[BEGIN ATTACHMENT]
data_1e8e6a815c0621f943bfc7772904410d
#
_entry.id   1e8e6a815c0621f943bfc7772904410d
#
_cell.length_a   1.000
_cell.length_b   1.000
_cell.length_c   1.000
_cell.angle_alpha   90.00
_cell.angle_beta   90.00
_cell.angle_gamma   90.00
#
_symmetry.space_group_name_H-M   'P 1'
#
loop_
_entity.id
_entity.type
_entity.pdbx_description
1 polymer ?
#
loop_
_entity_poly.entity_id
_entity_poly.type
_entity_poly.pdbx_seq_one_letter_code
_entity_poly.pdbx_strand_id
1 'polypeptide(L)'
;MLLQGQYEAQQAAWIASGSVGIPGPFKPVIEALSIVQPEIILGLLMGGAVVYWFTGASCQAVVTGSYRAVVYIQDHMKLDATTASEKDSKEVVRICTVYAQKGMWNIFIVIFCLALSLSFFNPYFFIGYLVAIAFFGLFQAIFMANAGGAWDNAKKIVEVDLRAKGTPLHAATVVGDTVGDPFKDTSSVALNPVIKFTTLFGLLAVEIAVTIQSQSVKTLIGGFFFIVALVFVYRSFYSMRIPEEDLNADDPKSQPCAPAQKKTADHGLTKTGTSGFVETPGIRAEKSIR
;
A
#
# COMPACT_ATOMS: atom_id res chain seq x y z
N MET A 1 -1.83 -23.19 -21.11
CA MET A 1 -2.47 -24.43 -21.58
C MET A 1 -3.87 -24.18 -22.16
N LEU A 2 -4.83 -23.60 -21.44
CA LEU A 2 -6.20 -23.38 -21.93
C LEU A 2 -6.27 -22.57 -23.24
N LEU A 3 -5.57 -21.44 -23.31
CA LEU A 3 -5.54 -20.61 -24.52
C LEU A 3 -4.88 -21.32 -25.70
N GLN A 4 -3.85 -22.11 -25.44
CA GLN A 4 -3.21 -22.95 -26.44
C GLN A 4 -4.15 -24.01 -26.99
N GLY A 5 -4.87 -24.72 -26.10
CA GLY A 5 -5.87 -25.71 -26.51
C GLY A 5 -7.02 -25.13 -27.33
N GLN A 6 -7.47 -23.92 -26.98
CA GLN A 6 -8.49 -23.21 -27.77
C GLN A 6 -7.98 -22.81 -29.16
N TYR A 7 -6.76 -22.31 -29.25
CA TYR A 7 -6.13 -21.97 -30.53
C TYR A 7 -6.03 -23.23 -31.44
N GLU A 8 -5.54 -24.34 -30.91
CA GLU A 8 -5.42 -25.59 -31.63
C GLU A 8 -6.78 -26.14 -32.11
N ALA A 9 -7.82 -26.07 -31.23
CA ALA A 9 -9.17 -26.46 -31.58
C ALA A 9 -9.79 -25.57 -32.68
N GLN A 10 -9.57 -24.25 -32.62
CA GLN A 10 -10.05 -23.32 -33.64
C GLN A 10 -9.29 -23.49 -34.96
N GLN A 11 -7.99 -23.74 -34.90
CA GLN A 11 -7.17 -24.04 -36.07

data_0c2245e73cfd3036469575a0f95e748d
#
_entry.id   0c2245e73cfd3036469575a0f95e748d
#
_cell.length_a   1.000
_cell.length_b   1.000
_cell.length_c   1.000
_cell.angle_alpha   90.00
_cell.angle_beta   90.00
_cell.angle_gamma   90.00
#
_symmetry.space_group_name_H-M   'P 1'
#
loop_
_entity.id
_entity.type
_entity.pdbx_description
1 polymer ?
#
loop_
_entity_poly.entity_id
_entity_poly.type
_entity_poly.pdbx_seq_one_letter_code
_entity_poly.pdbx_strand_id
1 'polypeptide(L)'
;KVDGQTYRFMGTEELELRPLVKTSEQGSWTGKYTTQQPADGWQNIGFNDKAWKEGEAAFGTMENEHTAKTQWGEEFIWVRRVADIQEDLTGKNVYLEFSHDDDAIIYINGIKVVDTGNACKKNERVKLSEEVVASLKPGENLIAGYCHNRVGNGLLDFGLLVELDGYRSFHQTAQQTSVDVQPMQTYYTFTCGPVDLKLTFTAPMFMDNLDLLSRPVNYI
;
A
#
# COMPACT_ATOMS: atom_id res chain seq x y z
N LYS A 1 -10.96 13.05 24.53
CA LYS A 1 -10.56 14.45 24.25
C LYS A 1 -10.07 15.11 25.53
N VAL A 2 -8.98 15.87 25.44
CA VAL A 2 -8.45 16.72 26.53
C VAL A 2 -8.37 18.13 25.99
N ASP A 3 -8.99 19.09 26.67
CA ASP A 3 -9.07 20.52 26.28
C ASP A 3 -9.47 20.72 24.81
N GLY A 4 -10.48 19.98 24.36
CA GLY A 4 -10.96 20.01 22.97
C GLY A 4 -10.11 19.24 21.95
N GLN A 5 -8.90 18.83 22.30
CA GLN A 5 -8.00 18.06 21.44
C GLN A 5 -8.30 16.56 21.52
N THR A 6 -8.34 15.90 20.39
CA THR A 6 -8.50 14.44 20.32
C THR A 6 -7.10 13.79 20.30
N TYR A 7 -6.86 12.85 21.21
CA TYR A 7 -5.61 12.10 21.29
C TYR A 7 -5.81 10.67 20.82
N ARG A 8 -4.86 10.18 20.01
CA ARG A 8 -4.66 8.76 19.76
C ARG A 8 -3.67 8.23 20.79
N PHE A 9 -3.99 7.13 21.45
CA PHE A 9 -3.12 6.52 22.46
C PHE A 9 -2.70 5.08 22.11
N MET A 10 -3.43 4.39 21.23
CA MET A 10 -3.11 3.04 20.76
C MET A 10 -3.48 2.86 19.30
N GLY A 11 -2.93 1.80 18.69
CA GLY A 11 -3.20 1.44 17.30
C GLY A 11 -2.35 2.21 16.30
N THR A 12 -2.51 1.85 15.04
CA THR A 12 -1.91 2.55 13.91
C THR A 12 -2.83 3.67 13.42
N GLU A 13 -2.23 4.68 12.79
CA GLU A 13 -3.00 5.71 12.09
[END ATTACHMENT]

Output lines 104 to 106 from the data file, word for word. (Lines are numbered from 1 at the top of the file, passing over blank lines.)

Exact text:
C GLY A 4 -10.11 19.24 21.95
N GLN A 5 -8.90 18.83 22.30
CA GLN A 5 -8.00 18.06 21.44